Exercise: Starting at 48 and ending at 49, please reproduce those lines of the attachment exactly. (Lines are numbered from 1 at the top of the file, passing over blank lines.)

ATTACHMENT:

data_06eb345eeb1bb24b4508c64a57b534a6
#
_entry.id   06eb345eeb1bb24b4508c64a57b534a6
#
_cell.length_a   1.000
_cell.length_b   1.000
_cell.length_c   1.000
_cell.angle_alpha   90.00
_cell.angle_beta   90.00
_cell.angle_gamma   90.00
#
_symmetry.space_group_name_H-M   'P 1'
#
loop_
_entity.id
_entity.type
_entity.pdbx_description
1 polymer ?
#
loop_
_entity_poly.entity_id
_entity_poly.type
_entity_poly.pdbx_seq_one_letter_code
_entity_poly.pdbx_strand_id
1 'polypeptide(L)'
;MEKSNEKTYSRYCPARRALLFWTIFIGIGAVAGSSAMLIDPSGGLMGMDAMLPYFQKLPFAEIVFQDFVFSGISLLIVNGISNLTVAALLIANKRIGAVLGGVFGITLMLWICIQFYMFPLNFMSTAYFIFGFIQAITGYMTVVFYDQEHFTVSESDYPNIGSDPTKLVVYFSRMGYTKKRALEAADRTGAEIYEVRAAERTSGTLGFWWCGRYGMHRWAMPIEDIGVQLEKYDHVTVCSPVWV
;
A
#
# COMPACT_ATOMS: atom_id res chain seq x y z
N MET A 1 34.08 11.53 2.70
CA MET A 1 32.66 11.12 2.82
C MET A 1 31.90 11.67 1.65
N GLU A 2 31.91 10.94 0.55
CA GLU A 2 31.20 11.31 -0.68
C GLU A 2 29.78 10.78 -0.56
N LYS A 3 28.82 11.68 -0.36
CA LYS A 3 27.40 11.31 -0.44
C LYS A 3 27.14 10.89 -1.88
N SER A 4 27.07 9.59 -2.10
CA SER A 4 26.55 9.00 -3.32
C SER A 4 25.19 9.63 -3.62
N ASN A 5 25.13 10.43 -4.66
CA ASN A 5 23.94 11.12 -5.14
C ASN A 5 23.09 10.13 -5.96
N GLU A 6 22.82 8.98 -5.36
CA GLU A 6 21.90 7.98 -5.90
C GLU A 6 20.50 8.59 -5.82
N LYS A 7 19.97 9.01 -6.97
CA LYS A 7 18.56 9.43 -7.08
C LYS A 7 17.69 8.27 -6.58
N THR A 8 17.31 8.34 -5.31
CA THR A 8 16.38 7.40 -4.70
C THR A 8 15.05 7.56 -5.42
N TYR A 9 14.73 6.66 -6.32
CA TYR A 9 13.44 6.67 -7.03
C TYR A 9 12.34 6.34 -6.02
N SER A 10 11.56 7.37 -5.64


C GLU A 6 20.50 8.59 -5.82
N LYS A 7 19.97 9.01 -6.97